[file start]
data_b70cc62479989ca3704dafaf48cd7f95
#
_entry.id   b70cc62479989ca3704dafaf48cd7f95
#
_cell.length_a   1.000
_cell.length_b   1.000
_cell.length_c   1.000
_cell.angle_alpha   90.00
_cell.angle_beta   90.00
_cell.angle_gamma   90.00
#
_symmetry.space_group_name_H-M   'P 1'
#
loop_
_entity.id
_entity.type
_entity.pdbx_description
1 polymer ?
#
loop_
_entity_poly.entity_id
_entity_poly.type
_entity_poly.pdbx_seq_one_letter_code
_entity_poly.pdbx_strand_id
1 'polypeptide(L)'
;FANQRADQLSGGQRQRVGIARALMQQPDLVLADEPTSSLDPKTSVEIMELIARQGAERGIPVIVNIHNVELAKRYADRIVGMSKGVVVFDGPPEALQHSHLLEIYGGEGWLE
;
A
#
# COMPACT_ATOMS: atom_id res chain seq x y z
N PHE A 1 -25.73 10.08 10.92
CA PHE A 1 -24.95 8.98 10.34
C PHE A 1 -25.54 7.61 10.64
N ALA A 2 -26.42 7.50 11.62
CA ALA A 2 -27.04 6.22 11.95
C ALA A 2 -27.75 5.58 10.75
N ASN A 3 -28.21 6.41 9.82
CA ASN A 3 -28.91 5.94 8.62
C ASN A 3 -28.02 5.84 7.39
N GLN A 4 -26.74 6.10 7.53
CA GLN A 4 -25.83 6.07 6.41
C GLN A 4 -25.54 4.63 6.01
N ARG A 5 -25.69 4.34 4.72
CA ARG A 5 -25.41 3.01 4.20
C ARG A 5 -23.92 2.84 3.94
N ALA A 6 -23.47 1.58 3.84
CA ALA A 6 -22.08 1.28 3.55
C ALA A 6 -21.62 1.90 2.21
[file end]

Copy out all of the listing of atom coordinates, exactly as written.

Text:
data_b70cc62479989ca3704dafaf48cd7f95
#
_entry.id   b70cc62479989ca3704dafaf48cd7f95
#
_cell.length_a   1.000
_cell.length_b   1.000
_cell.length_c   1.000
_cell.angle_alpha   90.00
_cell.angle_beta   90.00
_cell.angle_gamma   90.00
#
_symmetry.space_group_name_H-M   'P 1'
#
loop_
_entity.id
_entity.type
_entity.pdbx_description
1 polymer ?
#
loop_
_entity_poly.entity_id
_entity_poly.type
_entity_poly.pdbx_seq_one_letter_code
_entity_poly.pdbx_strand_id
1 'polypeptide(L)'
;FANQRADQLSGGQRQRVGIARALMQQPDLVLADEPTSSLDPKTSVEIMELIARQGAERGIPVIVNIHNVELAKRYADRIVGMSKGVVVFDGPPEALQHSHLLEIYGGEGWLE
;
A
#
# COMPACT_ATOMS: atom_id res chain seq x y z
N PHE A 1 -25.73 10.08 10.92
CA PHE A 1 -24.95 8.98 10.34
C PHE A 1 -25.54 7.61 10.64
N ALA A 2 -26.42 7.50 11.62
CA ALA A 2 -27.04 6.22 11.95
C ALA A 2 -27.75 5.58 10.75
N ASN A 3 -28.21 6.41 9.82
CA ASN A 3 -28.91 5.94 8.62
C ASN A 3 -28.02 5.84 7.39
N GLN A 4 -26.74 6.10 7.53
CA GLN A 4 -25.83 6.07 6.41
C GLN A 4 -25.54 4.63 6.01
N ARG A 5 -25.69 4.34 4.72
CA ARG A 5 -25.41 3.01 4.20
C ARG A 5 -23.92 2.84 3.94
N ALA A 6 -23.47 1.58 3.84
CA ALA A 6 -22.08 1.28 3.55
C ALA A 6 -21.62 1.90 2.21